April 21, 2022

A Novel Technique: Developing Latent Fingerprints Using Fluorescent Corn Starch Powder and a Sandblasting Gun

Thursday April 21st, 2022
7:30pm – 8pm
English presentation

Developing latent fingerprints using the traditional brush-and-powder method can be a time-consuming process, particularly at large crime scenes, and it has the potential to damage delicate fingerprint ridges when improper tools and techniques are used. The purpose of this study was to examine the viability of dispersing fluorescent starch powder through a sandblaster to develop latent fingerprints. Fingerprints (n=144) were deposited on six substrates and were developed at four time intervals. Under low pressure, the samples were fogged with commercial fluorescent yellow cornstarch powder dispersed through a sandblasting gun attachment on an air compressor. Excess powder was removed using compressed air, and the results were photographed and then preserved. Ninety-four percent of fingerprints (n=136) were developed. Eighty-six percent (n=124) of all fingerprints developed with sufficient detail for comparison to a known, and 76% (n=110) contained sufficient detail for identification. The fingerprint quality was strongly dependent on the substrate and the age of the fingerprint. The results were visible under natural light, but detail was further enhanced under 365 nm or 450 nm light, the latter coupled with an orange barrier filter. The results demonstrate that this novel powder application technique may hold potential as a viable method for processing large crime scenes in a timely, economical, efficient, contactless, and effective manner.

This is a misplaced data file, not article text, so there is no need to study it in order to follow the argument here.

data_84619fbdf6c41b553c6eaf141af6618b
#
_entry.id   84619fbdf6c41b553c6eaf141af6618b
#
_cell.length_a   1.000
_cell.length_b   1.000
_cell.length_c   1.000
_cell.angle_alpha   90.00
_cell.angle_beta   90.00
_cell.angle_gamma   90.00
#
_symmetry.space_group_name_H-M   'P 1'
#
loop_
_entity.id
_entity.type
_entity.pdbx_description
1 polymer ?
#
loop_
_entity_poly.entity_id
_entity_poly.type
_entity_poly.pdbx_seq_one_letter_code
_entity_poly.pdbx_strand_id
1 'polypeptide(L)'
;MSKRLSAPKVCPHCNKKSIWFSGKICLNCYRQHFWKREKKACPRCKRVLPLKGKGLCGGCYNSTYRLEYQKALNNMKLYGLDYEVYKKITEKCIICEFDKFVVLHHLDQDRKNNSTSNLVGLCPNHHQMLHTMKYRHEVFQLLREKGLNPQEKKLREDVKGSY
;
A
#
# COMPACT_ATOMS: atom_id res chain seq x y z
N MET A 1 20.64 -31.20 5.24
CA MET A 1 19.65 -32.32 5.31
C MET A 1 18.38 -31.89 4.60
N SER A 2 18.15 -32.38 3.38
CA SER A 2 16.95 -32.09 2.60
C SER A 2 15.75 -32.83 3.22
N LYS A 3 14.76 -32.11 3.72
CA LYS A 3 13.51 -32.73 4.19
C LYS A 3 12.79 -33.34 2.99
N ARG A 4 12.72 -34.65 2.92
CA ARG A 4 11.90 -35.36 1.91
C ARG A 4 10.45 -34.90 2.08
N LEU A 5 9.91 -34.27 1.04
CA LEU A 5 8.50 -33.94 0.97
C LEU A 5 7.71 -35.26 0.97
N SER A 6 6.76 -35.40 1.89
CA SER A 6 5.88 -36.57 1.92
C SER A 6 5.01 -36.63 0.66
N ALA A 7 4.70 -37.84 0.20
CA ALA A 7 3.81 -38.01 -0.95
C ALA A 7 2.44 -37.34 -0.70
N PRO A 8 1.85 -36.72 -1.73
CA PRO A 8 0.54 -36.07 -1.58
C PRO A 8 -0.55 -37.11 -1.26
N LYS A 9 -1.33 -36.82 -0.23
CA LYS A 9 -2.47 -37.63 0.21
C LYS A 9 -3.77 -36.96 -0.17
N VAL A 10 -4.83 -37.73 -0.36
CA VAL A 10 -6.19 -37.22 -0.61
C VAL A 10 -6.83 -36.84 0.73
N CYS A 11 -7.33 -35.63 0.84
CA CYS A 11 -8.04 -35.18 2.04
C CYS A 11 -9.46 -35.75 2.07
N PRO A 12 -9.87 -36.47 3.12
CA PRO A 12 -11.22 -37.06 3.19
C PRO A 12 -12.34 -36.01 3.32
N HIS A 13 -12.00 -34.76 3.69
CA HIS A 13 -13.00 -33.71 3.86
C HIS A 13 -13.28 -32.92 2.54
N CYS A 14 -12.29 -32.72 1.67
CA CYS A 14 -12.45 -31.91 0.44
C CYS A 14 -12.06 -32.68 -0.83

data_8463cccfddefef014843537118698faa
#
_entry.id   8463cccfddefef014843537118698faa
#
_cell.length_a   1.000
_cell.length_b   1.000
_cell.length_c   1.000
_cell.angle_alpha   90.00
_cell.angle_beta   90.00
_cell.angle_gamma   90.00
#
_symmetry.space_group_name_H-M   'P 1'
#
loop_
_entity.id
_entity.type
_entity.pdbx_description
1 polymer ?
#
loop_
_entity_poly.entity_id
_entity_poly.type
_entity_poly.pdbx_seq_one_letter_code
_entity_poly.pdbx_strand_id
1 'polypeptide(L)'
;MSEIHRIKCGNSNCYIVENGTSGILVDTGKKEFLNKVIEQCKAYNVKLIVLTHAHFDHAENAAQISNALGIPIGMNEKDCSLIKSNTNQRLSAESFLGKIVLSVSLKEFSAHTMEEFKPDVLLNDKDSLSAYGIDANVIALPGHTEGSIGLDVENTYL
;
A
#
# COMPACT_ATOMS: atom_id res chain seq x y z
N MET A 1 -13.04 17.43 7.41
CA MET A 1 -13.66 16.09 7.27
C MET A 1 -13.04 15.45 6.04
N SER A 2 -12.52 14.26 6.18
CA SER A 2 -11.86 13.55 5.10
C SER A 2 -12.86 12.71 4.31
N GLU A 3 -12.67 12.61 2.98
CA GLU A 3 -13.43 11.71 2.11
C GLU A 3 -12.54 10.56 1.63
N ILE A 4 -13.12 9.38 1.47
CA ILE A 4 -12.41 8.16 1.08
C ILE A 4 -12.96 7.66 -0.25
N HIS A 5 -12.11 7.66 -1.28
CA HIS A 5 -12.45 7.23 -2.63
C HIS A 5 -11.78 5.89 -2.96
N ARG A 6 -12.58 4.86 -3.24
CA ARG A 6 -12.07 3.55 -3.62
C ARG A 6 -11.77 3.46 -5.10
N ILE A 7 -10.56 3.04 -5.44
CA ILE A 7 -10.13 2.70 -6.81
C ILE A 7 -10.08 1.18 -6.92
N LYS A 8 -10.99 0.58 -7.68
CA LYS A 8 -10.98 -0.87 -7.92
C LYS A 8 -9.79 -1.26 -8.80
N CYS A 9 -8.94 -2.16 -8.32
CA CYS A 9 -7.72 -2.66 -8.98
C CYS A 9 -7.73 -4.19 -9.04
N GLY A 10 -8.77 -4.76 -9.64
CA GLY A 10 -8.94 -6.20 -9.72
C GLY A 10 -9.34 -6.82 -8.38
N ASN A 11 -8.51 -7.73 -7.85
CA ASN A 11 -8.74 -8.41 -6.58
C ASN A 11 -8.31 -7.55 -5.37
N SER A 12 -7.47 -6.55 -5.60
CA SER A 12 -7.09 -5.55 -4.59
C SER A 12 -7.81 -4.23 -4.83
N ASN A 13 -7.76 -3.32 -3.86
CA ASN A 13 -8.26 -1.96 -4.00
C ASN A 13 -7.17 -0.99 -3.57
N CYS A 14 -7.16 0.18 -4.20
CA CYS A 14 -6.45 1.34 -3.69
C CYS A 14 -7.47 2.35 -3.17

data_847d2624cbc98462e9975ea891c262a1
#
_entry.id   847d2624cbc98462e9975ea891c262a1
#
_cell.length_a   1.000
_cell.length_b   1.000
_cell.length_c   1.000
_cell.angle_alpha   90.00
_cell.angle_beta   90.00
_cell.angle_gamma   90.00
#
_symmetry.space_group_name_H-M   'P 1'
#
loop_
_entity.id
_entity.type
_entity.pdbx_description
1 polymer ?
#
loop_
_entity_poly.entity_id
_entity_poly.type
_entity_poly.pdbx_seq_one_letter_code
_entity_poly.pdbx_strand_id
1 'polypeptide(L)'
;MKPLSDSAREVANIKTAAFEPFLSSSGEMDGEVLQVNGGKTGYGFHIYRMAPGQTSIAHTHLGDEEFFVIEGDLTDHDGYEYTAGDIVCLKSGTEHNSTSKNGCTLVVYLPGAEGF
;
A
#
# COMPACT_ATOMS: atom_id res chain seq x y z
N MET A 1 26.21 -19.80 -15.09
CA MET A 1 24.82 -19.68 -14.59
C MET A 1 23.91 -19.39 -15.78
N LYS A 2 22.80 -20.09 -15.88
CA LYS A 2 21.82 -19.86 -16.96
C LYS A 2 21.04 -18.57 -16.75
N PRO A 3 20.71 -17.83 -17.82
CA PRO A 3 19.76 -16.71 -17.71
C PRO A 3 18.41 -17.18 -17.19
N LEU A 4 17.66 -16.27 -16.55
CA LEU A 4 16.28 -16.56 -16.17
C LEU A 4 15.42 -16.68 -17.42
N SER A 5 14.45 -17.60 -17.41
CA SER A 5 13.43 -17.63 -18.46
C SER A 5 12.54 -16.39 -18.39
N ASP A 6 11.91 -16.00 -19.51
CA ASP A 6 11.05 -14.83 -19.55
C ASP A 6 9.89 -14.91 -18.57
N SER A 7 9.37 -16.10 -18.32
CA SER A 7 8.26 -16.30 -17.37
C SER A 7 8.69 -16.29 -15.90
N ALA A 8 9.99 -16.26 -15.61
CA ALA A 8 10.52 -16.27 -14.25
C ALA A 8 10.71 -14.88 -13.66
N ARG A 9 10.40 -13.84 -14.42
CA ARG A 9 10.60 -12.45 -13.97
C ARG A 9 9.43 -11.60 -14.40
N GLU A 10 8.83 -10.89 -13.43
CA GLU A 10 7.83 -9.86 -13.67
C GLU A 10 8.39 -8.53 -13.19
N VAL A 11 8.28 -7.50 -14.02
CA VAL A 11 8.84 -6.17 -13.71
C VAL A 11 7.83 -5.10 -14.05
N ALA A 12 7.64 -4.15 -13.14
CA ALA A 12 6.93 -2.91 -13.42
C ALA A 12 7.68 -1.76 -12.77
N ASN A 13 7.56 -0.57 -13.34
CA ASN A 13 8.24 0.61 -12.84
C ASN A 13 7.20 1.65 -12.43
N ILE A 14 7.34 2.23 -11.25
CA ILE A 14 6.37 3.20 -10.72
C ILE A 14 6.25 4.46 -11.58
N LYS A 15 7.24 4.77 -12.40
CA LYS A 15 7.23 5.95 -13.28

Bethany Krebs recently graduated from the University of Toronto Mississauga with an Honours BSc in Forensic Science and Criminology & Sociolegal Studies. She completed her independent research project focusing on novel means of fingerprint development under the supervision of Wade Knaap, forensic identification instructor at UTM. Her research interesdts include innovative fingerprint development methods and enhancement techniques, and she plans to pursue graduate studies in the future. Bethany’s hobbies include photography, hiking and other outdoor activities.


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